Thursday, November 30, 2006


[reading: William Faulkner, "As I Lay Dying"; recently Neil Strauss & Bernard Chang, "How To Make Money Like a Porn Star"]

Now that I've got Django installed and running, I've been setting up my first web application with it.

I spent a bunch of time yesterday trying to figure out how to get extra parameters passed through a generic view; in the end I had to UTSL to get a method that worked.

So of course today I find a nice page that concisely and coherently explains it, rather more quickly than the couple of hours it took me to figure out.

Perhaps I can suggest *knolp* (the reverse of *plonk*) as the sound of an RSS feed hitting my aggregator. (It looks like I'm not the first person to think of this.)

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Saturday, November 25, 2006


[reading: Derek Young, "Rock'n'Roll Dancing"]

Here's a question: is there a Unicode character for an N with an umlaut?

(Triggered by eating a splendid dessert of brownies and Häagen-Dazs ice cream, which made me think of that most famous of fake umlauts, the one in the name of "Spinal Tap").

Oh, and compounds like U+006E U+0208 (i.e. 0x6e 0xcc 0x88 in UTF-8) don't count.

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Tuesday, November 21, 2006

Editing Hacks

[reading: Tom Stafford & Matt Webb, "Mind Hacks"]

Started reading "Mind Hacks", which looked interesting in the bookshop but the formatting is already starting to annoy me. In that respect, it's the worst book-that's-just-a-printout-of-a-cool-website ever, and that's up against some pretty stiff competition.

  • A large fraction of the hacks refer the reader off to movie files or Flash animations on the web. Not very helpful for a physical book that you might want to read on a train.
  • "Color: The second color is used to indicate a cross-reference within the text". Except that there is no second color—the relevant parts just come out in a hard-to-read light gray.
  • The halftoning for photographs and some of the diagrams is poor—it looks like the output of an 1980's laserprinter.
  • I don't know what system they used to produce the book, but it's generated some real oddities in linebreaking (mostly around URLs). Favourite so far: a line break after the decimal point in "3.3" (page 144).

Still, the content might be OK once I get into it, and at least they include lots of references to the original literature.

[25-Nov-06] Edited to clarify that I'm complaining about the formatting rather than the content. Feeling slightly guilty given that one of the authors came over and commented. You'd think I'd have learnt my lesson about who finds what on tha intarweb.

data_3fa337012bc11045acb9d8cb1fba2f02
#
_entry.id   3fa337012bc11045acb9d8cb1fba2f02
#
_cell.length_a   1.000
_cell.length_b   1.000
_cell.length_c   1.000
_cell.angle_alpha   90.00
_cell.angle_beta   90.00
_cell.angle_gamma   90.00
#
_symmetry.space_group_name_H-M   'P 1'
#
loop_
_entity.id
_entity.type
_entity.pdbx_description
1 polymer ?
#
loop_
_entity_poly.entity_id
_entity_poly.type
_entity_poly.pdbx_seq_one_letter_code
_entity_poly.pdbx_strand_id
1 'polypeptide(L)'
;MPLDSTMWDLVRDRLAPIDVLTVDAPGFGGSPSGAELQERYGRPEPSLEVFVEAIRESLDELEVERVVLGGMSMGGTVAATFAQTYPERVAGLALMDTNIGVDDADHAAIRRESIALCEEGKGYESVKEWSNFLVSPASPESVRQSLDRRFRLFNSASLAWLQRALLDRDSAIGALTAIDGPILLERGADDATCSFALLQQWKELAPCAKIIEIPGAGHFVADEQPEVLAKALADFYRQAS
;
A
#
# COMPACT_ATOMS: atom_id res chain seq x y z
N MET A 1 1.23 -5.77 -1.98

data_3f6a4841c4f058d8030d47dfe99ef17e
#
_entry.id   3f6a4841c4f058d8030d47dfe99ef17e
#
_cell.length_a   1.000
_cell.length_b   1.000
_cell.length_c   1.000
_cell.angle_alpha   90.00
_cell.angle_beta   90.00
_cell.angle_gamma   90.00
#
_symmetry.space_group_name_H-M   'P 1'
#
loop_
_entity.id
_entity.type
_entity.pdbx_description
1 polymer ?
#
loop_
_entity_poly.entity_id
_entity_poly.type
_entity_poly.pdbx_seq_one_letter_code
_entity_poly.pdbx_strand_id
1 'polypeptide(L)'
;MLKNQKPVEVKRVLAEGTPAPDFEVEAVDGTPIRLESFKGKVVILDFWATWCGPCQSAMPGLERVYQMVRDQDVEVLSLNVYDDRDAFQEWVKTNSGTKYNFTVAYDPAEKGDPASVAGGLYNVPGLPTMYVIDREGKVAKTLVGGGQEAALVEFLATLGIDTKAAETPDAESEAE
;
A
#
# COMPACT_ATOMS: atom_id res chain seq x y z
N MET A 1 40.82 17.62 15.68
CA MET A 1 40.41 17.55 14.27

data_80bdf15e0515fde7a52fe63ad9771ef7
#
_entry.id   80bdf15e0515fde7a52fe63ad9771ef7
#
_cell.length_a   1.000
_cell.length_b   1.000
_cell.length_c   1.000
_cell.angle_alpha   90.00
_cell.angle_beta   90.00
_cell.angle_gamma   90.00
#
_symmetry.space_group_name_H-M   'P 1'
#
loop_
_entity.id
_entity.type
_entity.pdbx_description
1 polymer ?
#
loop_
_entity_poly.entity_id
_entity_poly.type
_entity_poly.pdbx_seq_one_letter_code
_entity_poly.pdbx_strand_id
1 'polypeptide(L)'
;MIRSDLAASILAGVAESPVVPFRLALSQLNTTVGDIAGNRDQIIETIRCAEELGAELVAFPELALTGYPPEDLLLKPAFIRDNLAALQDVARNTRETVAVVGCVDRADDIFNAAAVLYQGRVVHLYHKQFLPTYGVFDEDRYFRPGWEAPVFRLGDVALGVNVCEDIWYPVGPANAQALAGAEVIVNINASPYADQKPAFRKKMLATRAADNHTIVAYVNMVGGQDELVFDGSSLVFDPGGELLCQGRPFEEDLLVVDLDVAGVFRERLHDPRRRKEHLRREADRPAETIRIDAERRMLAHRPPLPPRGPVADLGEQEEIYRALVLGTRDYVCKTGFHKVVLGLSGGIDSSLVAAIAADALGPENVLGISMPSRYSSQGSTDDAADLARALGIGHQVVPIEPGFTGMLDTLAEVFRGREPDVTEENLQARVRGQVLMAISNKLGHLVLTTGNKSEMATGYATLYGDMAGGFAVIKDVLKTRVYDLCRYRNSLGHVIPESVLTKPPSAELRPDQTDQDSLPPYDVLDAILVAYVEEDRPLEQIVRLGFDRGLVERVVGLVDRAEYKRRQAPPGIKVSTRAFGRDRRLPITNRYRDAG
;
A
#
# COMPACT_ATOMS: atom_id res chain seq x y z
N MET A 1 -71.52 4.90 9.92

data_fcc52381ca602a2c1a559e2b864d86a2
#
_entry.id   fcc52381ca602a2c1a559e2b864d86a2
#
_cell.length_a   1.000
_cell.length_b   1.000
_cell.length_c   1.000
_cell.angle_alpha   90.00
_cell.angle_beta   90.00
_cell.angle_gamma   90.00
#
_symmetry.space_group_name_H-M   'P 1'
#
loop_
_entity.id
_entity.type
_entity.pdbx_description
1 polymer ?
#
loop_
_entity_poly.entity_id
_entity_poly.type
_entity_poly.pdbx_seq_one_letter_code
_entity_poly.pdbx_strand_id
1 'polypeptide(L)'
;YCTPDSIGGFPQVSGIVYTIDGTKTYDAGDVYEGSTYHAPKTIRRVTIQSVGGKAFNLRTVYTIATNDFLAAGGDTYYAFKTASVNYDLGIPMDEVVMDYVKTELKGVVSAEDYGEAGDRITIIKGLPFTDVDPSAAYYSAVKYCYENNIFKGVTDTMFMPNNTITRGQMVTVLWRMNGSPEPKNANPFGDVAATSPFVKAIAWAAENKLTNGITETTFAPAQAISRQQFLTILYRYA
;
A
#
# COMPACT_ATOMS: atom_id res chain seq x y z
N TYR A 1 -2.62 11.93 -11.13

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Monday, November 20, 2006


[reading: Martin Amis, "The Rachel Papers"]

Grr. The spammers seem to have found me. I've been using my current email address for three years now, and I've not had any spam at all until the last week or two. (There's occasional spam to webmaster@ or info@, but they're easy to ignore). I guess I must have gotten complacent and signed up to something dubious with my real address. Drat.

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Thursday, November 09, 2006

One Year In

[reading: Seamus Heaney, "North"]

Just noticed: it's a year since the original idea for the company.

Tuesday, November 07, 2006

Strike One

[reading: Lois McMaster Bujold, "The Sharing Knife: Beguilement"]

One down, two to go. Still, at least it was a swift response; strike while the iron is hot for the next scary email….

Monday, November 06, 2006

Post Hoc

[reading: Seamus Heaney, "Beowulf"]

I know it's entirely back-to-front, but I keep encountering things in Beowulf that feel like they were stolen from Tolkien: there's a minor character called Eomer, and I've just read the bit where  a drowsing dragon  is raised to wrath*  because a thief has  snuck in and stolen  a cup from his hoard. I had a similar experience in Iceland—I kept on spotting businesses apparently named after dwarves: "Balin Shipping" and "Thorin Warehouse" (or þorin) and so on.

In other news, I finally succumbed to nagging and sent off a scary email….

* Anglo-saxon alliteration is irresistibly infectious.

Wednesday, November 01, 2006


[reading: Scott McCloud, "Making Comics"]


Over the last few weeks we've had our flat roof re-felted. (This involved an unexpected amount of hassle, as we seemed to end up in the middle of a dispute between management and workers. The dispute was nominally about health & safety, but I suspect it was really about something else—probably money.)

The trigger for getting the work done was how much it had been raining…indoors, particularly around the skylight. A quick examination revealed the primary problem: there were large, ragged, holes torn in the flashing around the skylight. The flashing was silvery, so the most likely explanation for the holes was that they had been pecked out by birds.

So when I heard a loud tapping sound this morning and looked up to see two crows attacking the newly-repaired skylight, it was time to do something about it.


* And yes, I know that "scarecat" isn't a logical variant of "scarecrow" in this context.